Posted tagged ‘human capital’

Mercer on the Move

June 14, 2013
Linda Merritt, HRO Research Analyst, NelsonHall

Linda Merritt, HRO Research Analyst, NelsonHall

This week I attended Mercer’s always well managed and informative analyst forum in Boston, MA. The meeting was focused on the talent consulting line of business.

Talent Management on the Rise

Mercer research indicates that human capital issues are a top CEO concern and managing talent is becoming a board of directors’ issue, moving beyond the traditional CEO succession planning and compensation to overall talent and workforce planning. The new Mercer Talent Barometer Survey, which was introduced at the 2013 World Economic Forum, reports that 60% of the 1,200 global companies surveyed are investing more in talent, but only 30% feel that their workforce plans are highly effective.

The business of talent has become both exciting and disruptive, with possible new entrants, globalization, media, innovations, and opportunities. (Talk about new entrants, eHarmony is considering getting into the talent matching game!)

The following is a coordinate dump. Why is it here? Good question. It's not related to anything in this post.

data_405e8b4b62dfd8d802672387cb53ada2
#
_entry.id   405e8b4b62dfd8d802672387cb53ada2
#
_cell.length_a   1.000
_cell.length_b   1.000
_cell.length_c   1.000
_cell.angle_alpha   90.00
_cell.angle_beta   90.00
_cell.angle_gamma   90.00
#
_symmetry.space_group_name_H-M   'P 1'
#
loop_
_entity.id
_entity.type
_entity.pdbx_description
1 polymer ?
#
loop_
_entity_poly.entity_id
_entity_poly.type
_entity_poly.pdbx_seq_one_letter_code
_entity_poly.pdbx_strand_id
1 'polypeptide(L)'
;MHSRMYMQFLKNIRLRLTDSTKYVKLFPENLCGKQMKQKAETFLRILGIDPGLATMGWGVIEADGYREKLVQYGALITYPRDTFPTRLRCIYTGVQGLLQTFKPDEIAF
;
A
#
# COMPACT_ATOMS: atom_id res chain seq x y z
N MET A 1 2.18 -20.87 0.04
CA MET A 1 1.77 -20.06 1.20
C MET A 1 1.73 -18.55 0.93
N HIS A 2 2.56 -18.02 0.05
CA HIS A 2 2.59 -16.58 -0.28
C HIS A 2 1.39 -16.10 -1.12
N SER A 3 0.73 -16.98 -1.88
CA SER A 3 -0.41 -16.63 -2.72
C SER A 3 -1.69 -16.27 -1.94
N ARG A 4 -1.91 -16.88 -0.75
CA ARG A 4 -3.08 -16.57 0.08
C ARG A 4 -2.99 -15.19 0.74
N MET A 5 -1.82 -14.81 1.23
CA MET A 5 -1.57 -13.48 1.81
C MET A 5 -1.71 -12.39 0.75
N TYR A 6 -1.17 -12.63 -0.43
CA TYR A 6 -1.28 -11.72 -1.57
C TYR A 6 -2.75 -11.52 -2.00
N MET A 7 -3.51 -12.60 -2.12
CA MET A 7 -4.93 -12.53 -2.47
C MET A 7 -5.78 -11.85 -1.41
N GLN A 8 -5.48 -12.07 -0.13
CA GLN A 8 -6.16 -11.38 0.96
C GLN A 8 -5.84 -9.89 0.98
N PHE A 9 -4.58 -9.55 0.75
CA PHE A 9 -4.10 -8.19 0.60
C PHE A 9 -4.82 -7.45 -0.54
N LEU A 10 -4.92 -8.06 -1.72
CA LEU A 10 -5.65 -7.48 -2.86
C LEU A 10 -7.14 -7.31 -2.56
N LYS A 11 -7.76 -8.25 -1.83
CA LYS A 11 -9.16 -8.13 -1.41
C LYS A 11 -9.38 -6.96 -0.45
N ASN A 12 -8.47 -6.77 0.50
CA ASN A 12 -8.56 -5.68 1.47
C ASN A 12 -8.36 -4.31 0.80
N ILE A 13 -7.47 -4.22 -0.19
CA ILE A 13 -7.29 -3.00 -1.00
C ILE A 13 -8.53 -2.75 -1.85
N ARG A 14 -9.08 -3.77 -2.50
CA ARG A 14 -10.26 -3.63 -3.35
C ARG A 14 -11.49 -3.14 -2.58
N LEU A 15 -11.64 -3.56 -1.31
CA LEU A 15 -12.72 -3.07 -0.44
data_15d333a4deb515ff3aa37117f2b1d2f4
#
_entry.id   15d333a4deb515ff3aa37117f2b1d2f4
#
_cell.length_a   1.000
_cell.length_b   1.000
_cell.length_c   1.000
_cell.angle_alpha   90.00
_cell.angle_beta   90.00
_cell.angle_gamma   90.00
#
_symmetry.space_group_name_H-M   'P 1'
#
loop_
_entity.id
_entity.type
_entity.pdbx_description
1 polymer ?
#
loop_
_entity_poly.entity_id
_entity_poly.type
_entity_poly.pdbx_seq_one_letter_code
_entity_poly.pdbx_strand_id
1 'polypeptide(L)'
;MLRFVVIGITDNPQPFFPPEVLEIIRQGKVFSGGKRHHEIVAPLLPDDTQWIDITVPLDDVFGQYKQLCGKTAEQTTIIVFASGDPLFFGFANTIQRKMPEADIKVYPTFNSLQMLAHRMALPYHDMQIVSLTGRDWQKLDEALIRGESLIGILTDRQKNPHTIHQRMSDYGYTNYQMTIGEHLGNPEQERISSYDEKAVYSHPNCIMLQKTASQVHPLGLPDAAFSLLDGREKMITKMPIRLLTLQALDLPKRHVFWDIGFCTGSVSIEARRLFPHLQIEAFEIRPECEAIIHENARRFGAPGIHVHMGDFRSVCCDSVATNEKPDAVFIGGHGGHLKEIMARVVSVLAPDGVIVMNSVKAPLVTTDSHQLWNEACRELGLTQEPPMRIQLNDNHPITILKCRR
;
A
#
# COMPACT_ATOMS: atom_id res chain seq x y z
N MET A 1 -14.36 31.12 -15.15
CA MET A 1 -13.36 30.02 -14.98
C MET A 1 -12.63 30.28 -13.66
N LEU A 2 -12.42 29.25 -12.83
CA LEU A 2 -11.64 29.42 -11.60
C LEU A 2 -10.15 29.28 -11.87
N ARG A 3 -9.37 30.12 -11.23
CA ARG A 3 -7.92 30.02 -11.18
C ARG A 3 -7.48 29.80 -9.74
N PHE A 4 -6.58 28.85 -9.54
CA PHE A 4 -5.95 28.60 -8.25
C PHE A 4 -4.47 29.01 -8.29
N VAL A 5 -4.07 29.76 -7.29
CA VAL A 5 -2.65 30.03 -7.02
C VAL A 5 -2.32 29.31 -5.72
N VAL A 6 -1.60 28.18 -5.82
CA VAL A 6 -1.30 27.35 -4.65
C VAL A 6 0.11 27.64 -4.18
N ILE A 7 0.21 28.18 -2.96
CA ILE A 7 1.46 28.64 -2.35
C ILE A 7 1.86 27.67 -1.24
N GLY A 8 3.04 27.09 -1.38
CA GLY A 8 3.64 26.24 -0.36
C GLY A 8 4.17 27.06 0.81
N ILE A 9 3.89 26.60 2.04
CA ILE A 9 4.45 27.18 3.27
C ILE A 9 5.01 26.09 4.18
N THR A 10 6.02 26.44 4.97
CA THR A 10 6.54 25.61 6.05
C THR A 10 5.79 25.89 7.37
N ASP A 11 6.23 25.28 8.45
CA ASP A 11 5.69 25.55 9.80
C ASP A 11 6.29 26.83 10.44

With a possibility of double-digit growth, the talent group looked at how to grow across the talent value chain by expanding its services, tools and technology offerings for talent, rewards, and communications to increase growth and leverage Mercer’s depth of experience and capabilities.

The answer will become apparent over the next few months as more packaged solutions are launched that combine consulting, information, and technology to meet the needs of clients that want a less-customized consulting approach with “off-the-shelf” packaged and reusable services and tools.